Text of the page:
Evolution of male sexual traits that harm females can be due to some reproductive benefit afforded the male by the harm, or to a negative side effect of a gene with some other positive benefit.
Cosima Hotzy and Göran Arnqvist of Uppsala University in Sweden examined the relationship between the vicious spines on the gentialia of male seed beetles (Callosobruchus maculatus), the damage these cause to females during mating, and sperm competition success.
They found a positive correlation between spine size and both harm to females and male fertilization success. However, statistical modelling showed that spine size still correlated with sperm success when harm was kept constant. This suggests that harm to females is simply an unfortunate side effect of the spines.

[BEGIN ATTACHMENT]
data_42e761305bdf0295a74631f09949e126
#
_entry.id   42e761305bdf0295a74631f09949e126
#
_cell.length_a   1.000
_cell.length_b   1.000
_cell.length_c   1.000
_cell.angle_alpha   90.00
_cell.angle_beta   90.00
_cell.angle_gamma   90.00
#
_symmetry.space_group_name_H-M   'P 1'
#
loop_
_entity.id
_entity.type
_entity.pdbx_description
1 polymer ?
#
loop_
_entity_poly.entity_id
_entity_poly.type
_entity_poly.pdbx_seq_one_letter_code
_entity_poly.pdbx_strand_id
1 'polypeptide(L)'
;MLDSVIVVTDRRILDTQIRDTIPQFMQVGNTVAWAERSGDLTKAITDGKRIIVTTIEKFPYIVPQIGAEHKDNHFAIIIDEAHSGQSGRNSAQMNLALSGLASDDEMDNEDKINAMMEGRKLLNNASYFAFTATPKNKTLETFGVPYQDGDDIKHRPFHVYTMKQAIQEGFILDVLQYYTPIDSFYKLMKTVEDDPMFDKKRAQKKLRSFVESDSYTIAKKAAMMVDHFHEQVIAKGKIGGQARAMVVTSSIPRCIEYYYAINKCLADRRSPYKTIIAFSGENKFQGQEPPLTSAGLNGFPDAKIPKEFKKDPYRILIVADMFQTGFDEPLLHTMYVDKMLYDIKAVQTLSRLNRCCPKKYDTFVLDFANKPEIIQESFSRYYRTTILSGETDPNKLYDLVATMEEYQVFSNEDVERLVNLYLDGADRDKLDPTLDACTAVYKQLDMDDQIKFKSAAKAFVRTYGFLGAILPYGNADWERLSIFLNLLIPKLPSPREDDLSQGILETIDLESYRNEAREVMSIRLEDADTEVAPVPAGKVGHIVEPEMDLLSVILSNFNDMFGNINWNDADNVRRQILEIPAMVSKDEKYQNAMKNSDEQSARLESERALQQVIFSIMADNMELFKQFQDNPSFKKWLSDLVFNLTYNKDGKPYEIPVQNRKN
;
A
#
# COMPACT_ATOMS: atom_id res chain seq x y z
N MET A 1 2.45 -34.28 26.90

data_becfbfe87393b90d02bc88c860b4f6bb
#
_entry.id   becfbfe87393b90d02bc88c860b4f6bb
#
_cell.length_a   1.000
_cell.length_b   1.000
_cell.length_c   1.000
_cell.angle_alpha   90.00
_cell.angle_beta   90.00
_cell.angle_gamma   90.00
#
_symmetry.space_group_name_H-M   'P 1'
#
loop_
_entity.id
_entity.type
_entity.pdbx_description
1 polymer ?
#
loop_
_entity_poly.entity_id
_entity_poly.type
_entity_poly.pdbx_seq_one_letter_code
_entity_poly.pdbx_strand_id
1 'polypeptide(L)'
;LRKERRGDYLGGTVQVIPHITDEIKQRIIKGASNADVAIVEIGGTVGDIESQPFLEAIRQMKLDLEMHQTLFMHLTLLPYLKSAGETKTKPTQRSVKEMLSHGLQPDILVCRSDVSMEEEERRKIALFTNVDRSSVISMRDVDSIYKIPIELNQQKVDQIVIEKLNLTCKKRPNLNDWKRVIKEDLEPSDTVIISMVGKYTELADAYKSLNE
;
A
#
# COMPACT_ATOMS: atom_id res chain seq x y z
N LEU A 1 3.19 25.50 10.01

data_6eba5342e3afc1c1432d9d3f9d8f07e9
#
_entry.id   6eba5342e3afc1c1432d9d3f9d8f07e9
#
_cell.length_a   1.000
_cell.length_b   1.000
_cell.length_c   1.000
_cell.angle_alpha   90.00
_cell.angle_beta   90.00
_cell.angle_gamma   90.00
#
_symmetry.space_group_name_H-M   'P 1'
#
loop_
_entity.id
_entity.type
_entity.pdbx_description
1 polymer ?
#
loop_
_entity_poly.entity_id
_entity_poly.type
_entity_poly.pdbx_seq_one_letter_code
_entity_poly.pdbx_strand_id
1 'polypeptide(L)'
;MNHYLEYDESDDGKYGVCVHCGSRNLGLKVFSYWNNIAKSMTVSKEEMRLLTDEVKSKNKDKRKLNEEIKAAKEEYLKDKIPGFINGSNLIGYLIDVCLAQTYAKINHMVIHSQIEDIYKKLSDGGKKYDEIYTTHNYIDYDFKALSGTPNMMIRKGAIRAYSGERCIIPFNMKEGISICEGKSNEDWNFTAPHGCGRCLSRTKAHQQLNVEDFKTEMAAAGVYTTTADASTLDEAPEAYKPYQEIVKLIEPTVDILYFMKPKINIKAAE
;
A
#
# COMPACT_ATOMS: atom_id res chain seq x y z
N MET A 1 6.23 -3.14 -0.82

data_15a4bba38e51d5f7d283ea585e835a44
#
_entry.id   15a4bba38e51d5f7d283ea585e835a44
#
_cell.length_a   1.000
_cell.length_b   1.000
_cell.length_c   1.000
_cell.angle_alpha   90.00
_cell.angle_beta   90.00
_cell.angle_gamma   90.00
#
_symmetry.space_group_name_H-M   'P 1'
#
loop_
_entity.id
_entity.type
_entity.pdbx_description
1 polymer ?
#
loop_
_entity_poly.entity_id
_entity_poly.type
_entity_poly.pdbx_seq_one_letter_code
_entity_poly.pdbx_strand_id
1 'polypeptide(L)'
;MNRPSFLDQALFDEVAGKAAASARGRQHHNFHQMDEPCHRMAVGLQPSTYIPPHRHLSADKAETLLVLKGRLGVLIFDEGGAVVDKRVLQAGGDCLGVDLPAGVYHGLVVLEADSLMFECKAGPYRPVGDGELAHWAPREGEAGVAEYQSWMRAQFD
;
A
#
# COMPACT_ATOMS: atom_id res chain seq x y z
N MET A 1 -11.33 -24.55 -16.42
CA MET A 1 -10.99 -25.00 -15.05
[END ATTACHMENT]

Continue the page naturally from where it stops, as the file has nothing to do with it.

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Evolution: Painful pairing. Nature 458, 262 (2009). https://doi.org/10.1038/458262b